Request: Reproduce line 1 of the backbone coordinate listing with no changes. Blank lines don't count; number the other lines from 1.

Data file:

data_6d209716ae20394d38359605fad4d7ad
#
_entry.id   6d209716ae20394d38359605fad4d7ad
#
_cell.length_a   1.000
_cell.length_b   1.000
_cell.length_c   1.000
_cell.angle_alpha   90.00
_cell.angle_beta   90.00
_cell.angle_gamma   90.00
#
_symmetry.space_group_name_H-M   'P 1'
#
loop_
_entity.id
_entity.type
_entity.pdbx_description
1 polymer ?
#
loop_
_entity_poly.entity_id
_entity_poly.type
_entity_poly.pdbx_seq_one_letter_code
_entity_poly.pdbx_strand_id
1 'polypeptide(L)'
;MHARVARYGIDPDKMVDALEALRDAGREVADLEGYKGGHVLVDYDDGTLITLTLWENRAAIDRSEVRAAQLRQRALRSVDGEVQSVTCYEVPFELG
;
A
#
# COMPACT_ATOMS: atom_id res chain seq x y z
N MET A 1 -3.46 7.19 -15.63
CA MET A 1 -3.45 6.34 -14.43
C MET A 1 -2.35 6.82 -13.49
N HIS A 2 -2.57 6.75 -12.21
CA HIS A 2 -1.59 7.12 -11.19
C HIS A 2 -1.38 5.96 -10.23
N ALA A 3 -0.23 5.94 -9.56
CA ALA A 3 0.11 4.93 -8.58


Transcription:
data_6d209716ae20394d38359605fad4d7ad